Combination of Acylglucose QTL reveals additive and epistatic genetic interactions and impacts insect oviposition and virus infection
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© 2017, Springer Science+Business Media B.V., part of Springer Nature. Acylsugars are important insect defense compounds produced at high levels by glandular trichomes of the wild tomato, Solanum pennellii. Marker-assisted selection was used to select for plants containing the three AGQTL named AG3QTL, AG4QTL, and AG11QTL from self-pollinated populations derived from an interspecific backcross population of CU071026 x (CU071026 x S. pennellii LA716). High acylglucose-accumulating lines were selected from these populations that possess these three AGQTL and the fewest number of extraneous S. pennellii LA716 introgressions. Incorporation of these three acylglucose QTL in the presence of the five standard S. pennellii introgressions of CU071026 altered acylsugar level and sugar moiety, demonstrating epistatic interactions between the acylglucose QTL on both of these traits. Comparison of the lines generated from the two breeding techniques indicated the three acylglucose QTL are essential but not necessarily sufficient for the production of elevated levels of acylglucose acylsugars. Fine-mapping of AG3QTL, AG4QTL, and AG11QTL resulted in less than 1 Mbp intervals for the locations of AG4QTL and AG11QTL; proposals of the causal genes underlying these acylglucose QTL are discussed. Characterization of the fatty acid profile of lines selected out of the interspecific backcross populations revealed an increase in the proportion of acylsugar n-C10 fatty acid acyl chains, possibly governed by one or more of the three acylglucose QTL. Characterization of the acylsugar profile of acylglucose lines selected from the interspecific backcross populations also demonstrated interactions among the acylglucose QTL to further modulate the diversity of acylsugars accumulated. Evaluation of an acylglucose line and controls against the tomato insect pest Frankliniella occidentalis demonstrated that levels of resistance differed among these lines and that the acylsugars accumulated by the acylglucose line were effective at reducing both F. occidentalis oviposition and incidence of Tomato spotted wilt orthotospovirus. However, of some of the acylglucose lines and hybrids tested against Spodoptera exigua did not indicate differences for larval weight gain and survival.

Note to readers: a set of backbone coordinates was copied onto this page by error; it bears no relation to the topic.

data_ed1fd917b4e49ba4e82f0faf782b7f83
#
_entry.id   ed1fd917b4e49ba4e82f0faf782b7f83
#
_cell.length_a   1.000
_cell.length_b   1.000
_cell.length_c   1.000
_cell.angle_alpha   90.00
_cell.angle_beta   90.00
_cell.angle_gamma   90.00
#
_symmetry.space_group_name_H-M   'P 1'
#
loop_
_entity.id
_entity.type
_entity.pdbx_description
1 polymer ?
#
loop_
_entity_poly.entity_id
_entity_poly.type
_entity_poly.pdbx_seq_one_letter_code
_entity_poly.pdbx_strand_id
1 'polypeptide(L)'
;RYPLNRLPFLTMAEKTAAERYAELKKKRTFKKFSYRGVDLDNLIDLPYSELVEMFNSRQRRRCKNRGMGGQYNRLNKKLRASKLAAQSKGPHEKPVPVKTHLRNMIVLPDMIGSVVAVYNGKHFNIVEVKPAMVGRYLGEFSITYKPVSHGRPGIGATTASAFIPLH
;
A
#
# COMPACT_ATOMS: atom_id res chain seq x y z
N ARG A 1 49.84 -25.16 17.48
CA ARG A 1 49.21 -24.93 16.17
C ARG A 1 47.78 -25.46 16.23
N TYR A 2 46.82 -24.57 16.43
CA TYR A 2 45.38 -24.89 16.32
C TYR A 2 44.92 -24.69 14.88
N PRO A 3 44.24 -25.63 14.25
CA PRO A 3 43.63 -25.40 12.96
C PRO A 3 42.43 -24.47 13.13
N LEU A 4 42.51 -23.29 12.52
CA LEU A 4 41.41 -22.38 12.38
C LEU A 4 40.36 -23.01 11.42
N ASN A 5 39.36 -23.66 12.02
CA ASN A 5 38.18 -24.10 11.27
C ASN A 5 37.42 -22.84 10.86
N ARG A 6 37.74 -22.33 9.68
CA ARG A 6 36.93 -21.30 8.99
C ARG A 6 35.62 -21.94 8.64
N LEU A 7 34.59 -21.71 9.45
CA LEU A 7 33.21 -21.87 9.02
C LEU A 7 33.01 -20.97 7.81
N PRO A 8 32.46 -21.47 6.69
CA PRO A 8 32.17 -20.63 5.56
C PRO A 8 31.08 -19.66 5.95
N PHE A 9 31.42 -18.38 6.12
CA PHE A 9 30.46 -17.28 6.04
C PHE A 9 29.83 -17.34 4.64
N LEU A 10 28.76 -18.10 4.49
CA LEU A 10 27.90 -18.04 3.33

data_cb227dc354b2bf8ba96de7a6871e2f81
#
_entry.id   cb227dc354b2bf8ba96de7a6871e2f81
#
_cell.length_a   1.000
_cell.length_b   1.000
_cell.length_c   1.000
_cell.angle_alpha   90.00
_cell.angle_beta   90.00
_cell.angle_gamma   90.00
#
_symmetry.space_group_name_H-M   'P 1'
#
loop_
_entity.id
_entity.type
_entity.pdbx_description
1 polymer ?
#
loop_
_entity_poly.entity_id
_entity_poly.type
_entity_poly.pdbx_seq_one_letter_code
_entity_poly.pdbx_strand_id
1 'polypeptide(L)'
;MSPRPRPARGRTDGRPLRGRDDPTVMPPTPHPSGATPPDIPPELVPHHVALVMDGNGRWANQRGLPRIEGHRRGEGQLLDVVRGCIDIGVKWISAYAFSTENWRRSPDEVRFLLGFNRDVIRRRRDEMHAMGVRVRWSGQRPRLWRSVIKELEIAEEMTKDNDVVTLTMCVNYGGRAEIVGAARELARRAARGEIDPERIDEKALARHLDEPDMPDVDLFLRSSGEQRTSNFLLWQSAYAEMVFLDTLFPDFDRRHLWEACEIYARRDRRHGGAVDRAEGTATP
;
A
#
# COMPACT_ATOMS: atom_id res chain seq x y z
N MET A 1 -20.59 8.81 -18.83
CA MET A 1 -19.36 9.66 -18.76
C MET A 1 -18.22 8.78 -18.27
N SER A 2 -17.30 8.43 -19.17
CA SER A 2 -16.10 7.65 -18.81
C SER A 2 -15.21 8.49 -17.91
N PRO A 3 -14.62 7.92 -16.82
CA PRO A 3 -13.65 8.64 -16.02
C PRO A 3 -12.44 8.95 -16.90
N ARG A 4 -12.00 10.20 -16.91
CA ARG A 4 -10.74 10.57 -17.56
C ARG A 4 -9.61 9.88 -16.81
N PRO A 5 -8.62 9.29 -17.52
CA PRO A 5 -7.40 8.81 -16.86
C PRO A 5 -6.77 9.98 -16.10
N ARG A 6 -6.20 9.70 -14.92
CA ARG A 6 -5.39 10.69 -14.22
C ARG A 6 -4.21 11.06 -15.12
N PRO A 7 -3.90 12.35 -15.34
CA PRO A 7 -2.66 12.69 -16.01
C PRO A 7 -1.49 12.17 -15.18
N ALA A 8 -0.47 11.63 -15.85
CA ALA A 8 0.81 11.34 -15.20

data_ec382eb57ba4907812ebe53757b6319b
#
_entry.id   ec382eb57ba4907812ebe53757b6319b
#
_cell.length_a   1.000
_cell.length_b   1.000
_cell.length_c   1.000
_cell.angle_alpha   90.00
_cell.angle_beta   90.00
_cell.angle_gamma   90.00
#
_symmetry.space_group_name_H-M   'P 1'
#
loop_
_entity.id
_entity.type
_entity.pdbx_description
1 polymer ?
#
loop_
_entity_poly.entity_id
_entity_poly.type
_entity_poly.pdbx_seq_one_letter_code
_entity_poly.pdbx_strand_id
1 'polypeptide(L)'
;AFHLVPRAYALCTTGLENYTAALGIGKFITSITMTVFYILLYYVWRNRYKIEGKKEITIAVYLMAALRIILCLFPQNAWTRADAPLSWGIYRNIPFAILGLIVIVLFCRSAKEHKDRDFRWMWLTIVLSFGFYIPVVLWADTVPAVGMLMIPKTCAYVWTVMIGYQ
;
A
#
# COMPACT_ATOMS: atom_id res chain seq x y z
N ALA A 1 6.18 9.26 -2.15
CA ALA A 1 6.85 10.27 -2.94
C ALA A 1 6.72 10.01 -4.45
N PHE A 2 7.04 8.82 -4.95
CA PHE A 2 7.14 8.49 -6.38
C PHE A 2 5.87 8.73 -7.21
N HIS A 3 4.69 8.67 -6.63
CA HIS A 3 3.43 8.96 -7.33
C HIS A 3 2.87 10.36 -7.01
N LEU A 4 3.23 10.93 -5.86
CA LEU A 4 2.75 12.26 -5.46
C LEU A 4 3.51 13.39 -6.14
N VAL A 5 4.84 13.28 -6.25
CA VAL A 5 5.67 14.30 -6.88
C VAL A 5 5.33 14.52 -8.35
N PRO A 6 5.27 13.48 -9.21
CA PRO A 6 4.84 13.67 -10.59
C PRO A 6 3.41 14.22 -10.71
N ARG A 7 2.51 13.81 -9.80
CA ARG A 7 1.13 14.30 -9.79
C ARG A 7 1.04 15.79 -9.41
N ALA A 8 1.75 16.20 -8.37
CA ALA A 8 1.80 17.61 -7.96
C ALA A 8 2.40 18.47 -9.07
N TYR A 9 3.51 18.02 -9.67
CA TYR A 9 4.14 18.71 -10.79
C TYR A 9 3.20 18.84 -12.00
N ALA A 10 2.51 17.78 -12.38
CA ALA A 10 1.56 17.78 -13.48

author list (cited authors)
Smeda, J. R., Schilmiller, A. L., Anderson, T., Ben-Mahmoud, S., Ullman, D. E., Chappell, T. M., Kessler, A., & Mutschler, M. A.